Most people do not have adequate savings to live out their retirement years as they would like. If you are the exception and are serious about taking steps to finance your retirement years, you would do well to take advantage of the 401(k) plan that may be offered at your place of employment.
With these retirement savings plans you make contributions with pretax earnings. So, your taxable income is reduced and you pay less income tax along the way. (Although it should be noted that you have to pay taxes when you start to withdraw funds.)
Many employers will match your contributions up to a certain amount. This is something that you definitely want to take advantage of because there are few instances in life when someone is offering to give you money that they don’t have to give.
One question that many people have about 401(k) accounts involves layoffs. What happens if you lose your job?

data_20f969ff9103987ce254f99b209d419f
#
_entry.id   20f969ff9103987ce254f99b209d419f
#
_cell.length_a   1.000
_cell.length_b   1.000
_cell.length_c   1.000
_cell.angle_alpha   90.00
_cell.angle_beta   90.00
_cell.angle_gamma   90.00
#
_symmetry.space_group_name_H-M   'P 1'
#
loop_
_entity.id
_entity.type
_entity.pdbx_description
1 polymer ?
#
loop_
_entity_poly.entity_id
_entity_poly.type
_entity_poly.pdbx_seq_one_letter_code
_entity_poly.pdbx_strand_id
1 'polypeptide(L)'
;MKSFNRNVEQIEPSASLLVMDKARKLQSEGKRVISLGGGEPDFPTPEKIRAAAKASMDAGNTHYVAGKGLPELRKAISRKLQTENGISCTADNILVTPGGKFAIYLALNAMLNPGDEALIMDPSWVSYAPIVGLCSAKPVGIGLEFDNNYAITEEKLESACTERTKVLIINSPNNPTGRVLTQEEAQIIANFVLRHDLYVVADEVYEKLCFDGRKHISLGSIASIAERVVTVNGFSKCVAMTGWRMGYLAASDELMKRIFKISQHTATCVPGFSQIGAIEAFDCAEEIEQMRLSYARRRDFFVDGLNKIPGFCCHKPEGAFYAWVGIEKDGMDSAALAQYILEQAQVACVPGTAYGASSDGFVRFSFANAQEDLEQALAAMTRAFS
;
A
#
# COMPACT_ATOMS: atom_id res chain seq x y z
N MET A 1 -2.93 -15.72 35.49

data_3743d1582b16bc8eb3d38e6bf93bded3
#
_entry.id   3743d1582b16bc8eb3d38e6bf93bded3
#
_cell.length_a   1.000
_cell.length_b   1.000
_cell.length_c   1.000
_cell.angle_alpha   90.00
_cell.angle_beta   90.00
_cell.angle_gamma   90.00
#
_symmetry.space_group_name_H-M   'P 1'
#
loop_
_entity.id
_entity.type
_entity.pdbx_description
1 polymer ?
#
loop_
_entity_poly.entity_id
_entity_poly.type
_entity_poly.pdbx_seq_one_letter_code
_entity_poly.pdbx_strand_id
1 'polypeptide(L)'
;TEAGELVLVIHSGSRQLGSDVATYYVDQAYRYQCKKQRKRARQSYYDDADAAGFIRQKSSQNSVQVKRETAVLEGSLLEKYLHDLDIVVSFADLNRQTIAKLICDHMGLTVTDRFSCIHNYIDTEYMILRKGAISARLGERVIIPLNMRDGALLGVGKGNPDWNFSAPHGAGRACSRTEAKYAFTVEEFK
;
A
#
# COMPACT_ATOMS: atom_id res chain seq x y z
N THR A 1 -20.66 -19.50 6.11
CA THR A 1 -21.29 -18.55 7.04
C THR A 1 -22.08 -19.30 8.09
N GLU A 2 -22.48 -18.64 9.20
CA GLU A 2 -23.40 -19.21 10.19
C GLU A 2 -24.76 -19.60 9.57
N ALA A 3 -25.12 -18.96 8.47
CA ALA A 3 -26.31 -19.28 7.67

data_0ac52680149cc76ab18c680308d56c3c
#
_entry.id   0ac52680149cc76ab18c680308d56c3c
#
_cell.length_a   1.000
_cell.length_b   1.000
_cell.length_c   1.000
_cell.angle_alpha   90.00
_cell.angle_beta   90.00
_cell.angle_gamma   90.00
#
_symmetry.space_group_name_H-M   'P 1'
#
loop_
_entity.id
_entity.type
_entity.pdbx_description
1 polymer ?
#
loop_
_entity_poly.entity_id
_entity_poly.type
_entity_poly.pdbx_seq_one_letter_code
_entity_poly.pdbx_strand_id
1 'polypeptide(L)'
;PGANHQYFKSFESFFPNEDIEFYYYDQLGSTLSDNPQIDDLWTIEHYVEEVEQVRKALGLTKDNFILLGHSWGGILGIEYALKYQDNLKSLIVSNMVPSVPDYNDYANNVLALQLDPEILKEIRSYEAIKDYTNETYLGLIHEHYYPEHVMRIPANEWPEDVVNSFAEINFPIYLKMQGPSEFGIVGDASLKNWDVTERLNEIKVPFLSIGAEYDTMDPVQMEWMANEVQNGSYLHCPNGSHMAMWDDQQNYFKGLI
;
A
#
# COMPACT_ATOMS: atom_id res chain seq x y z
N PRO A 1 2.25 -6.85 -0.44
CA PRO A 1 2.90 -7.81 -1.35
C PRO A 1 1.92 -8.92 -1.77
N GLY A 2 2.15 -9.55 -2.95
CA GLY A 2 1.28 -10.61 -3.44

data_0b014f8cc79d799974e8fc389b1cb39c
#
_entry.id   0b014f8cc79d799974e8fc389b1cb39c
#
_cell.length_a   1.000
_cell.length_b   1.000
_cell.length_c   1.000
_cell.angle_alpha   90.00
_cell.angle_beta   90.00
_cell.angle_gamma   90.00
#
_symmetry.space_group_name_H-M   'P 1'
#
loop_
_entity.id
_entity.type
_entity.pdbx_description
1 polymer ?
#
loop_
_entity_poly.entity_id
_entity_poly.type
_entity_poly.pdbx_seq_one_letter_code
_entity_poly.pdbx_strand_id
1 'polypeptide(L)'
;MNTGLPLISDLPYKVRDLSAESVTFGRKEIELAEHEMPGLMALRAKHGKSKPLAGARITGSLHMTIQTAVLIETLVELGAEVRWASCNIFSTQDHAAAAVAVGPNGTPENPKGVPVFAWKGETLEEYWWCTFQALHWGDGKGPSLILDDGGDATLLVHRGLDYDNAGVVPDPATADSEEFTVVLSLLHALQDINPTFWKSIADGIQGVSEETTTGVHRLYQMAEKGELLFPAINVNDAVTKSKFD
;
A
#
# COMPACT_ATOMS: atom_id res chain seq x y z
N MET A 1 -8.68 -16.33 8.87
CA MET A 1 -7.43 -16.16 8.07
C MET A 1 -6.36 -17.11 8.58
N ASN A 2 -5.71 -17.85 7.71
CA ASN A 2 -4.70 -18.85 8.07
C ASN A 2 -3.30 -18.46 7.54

If you become separated from your employer, you have to decide what you want to do with your account. In many cases you can just leave it alone and do nothing for the time being, but you may get less access to service and find yourself paying increased costs for account administration.
Cashing it out is an option but, depending on your age, you might have to pay a 10% penalty in addition to the 20% tax that would be levied by the IRS.
The third choice would be to roll it over into an individual retirement account or another 401(k) plan.
The best way to proceed with regard to preparing for retirement is to develop a good relationship with an expert early on. Once you establish that connection your attorney will always be available to answer questions as they arise.
Author, President and Founding Attorney
Parman & Easterday
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